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Chemical In Gut May Help Fight Obesity

Posted by Chrissie Cole
Monday, December 01, 2008 10:31 AM EST
Category: Major Medical, Protecting Your Family
Tags: Major Medical, Obesity, FDA and Prescription Drugs, Overweight, Protecting Your Family


IMAGE SOURCE:© Wikimedia Commons / waist circumference / author: Pharos, FDA Dietary Guidelines

Scientists have discovered a fatty substance made in the gut that signals the brain when it’s time to stop eating -- a discovery that could lead to new approaches in the fight against obesity.

For now, the signal may help individuals to feel full for a while, but researchers are hopeful that in the future variations of this group of hormones – known as N-acylphosphatidylethanolamines, or NAPEs – can be used to regulate appetite and in turn obesity.

“We are excited about the findings, but we have more work to do,” said Dr. Gerald Shulman, a professor of internal medicine and of cellular and molecular physiology at Yale University School of Medicine. “We would love to be able to study these findings in humans tomorrow, as effective obesity treatments are needed. But more research is needed.”

Shulman, lead study author and his team of researchers were in search of a new, fat-derived signal that might help to control food intake. They used a detailed blood-screening test – called LC tandem mass spectrometry – to find the NAPE group of molecules.

For the study, rats were given NAPE for five days and there was a continuous reduction in food intake and body weight. More precisely, they ate 30 percent less food and lost a quarter of their weight. “The findings suggests NAPE or long-acting NAPE analogs may help treat obesity,” Shulman said.

NAPEs also appeared to target the hypothalamus, a region of the brain which functions to stabilize appetite, thirst, energy, fatigue, body temperature and metabolic processes, according to researchers.

These findings could help lead the way to more effective drugs to suppress appetite and reduce obesity, said researchers.

“We are now doing studies in humans to see if we get a similar increase in NAPE concentrations following consumption of a fatty meal,” Shulman said.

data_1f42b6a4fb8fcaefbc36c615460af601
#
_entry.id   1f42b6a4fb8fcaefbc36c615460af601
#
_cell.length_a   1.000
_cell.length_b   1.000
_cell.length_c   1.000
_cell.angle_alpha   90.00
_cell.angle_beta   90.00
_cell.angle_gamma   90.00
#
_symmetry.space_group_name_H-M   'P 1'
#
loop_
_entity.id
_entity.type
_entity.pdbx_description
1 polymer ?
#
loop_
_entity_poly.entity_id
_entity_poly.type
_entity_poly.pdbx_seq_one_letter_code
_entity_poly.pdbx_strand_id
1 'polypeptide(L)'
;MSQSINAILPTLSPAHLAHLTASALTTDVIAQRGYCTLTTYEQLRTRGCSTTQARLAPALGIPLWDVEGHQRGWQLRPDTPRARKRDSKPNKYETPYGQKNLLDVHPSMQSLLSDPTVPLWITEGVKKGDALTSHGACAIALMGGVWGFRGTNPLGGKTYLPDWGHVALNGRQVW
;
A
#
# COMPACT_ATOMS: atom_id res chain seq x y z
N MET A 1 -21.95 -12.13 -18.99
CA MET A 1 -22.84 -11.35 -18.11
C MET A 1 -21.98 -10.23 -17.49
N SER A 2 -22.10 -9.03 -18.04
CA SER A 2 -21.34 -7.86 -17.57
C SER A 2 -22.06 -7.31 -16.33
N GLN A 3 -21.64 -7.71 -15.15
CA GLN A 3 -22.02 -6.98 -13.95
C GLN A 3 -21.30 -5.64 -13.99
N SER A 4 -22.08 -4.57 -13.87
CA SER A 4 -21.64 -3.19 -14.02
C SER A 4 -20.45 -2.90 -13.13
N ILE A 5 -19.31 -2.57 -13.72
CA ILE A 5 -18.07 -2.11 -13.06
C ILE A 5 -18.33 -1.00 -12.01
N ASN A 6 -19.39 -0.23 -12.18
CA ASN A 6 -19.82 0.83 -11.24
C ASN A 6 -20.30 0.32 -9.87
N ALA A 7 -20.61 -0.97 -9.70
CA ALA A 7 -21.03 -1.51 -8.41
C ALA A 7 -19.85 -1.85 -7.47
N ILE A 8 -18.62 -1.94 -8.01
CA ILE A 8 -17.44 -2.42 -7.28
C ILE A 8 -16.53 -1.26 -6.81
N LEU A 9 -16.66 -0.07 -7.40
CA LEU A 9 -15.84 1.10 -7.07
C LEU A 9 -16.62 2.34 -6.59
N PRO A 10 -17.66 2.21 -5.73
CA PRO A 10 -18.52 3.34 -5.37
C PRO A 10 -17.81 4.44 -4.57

Overweight and obese individuals are at increased risk for many diseases and health conditions such as high blood pressure, osteoarthritis, high cholesterol, Type 2 diabetes, coronary heart disease, stroke, gallbladder disease, sleep apnea and respiratory problems, and even some cancers.

The study is published in the November 26 issue of the journal Cell.

Research published in the October issue of the journal Cell suggests overeating activates a metabolic response usually inactive in hypothalamus - middle region of the brain - contributing to increased levels of caloric consumption. #


Anonymous User
Posted by Owen Gilpin
Monday, December 01, 2008 2:05 PM EST

It does seem like a great breakthrough in regulating obesity and health problems , but i would hope it does not filter to mainstream dieters as i fear it would turn into a lifestyle of pill popping to get down to model/superstar weight , when a good diet and exercise will keep your body in the condition it was meant to look.

Anonymous User
Posted by Hackweiser
Monday, December 01, 2008 2:40 PM EST

@Owen Gilpin

I understand your point about pill popping types. However, I take exception to your idea concerning what someone's physical form was 'meant' to look like.
Specifically, what is a good diet to you? You must realize that there are evolutionary/genetic differences that must be considered. It is not complicated. People eat what is available to them. Centuries pass. People have relocated to another part of the planet. Different food is available to them. Their metabolic inclinations have not changed, but the foodstuffs have. This is why people are more obese in the U.S. - coupled with the fact that the least expensive foods are also the highest in calories (i.e. Chef Boyardee)

Jane Akre Injury Board Community Member
Posted by Jane Akre
Monday, December 01, 2008 11:13 PM EST

Just a note- Hateful comments will be omitted from this Web site. Moronic comments are barely tolerated as we prefer to keep editing to a minimum. But when comments are hateful and moronic- they have to go!

- Your editor

Comments for this article are closed.

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